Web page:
Superdry feels the heat long after summer slump
And now departed co-founder Julian Dunkerton is kicking up a stink as poor results loom, writes Shane Hickey
There is at least someone looking forward to winter. The management at Superdry, the retailer that has become synonymous with multiple zips and Japanese characters, blamed the warm weather this summer for its muted financial performance as people became hesitant to spend on new, snug jackets while the sun continued to shine.
This week the company announces interim results, having already issued a profit warning that prompted a drop in the price of shares in October. Last month it said that while winter had come to some markets, there had been no “sustained period of seasonally typical weather”. Meanwhile, Julian Dunkerton, one of the company’s founders, has emerged from the wings to make it known that he thinks things are going in the wrong direction and that he should be brought back into the fold, having resigned from the board in May to look after his other interests.
Not a man short of self-confidence, he has declared himself “probably the most experienced human being in this industry in this country as we know it”, and has met the company’s chairman, Peter Bamford, as well as institutional investors in an effort to return in some capacity.
Superdry has warned that winter has not come soon enough for it this year. Sweatshirts and jackets account for 45% of its annual sales, so warm weather in the UK, on the east coast of the US and in continental Europe has been a problem. In order to reduce the reliance on outerwear, the company is trying to sell more dresses, skirts, women’s tops and denim, as well as tapping into the athleisure trend by opening a handful of stores that only sell sportswear.
In addition to the weather, the company said difficult conditions on British high streets would reduce profits to the end of April 2019 by £10m. It also warned that its hedging against currency movements had not worked out as expected, leading to £8m in additional costs.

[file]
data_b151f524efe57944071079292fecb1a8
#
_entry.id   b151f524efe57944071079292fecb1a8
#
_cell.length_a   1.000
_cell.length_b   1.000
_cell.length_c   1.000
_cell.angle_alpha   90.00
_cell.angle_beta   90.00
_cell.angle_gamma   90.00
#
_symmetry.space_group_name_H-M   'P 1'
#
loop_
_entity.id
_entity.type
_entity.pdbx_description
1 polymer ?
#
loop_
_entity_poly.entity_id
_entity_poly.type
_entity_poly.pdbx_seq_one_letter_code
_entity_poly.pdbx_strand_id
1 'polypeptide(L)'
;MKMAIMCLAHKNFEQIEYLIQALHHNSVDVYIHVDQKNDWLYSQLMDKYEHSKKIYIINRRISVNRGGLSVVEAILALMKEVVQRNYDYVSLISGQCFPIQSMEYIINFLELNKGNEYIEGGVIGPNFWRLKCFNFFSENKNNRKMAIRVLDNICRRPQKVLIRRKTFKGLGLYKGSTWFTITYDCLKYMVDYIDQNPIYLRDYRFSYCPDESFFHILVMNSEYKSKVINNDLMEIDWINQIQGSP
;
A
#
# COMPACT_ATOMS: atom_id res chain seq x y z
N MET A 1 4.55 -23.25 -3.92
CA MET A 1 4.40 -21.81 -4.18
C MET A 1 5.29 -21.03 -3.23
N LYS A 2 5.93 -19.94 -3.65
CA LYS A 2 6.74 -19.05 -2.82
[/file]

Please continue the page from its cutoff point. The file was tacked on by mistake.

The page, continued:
All this has led to frustration from Dunkerton, reported to hold about 18% of the company’s shares, who has said Superdry is suffering from a “serious lack of knowledge”. “I’m not going to go away, there’s too much at stake,” he has said.
He created the brand with the designer James Holder in Cheltenham 15 years ago. It shot to prominence when David Beckham wore one of its “Osaka 6” logo T-shirts on the cover of his 2005 calendar.
Analysts say that the problems with the weather mean that the company must now work hard to generate revenues from its core market of jackets and sweats through the current peak trading time. Others believe there could be more problems beyond the weather, however.
Emily Salter, a retail analyst at GlobalData, says that although the heatwave has been blamed for Superdry’s poor performance, “its growth has been slowing year-onyear, signalling a longer-term issue beyond these factors.
“The retailer’s prices are at the higher end of the mid-market, which may alienate many potential customers, especially as many trend-led clothing retailers now sell athleisure and sports clothing at lower prices, including H&M, Asos and Topshop.”
This will be a busy week for Dunkerton. He will also be focused on Westminster on Tuesday, when the vote on Theresa May’s Brexit deal is scheduled. In August, Dunkerton gave £1m to the People’s Vote campaign, which is calling for a referendum on the final Brexit deal, and has said that if the UK had left the EU 20 years earlier his brand would never have been a success.
Dunkerton has emerged from the wings to make it known he thinks things are going in the wrong direction
Dunkerton says he is ‘probably the most experienced human being in this industry in this country as we know it.’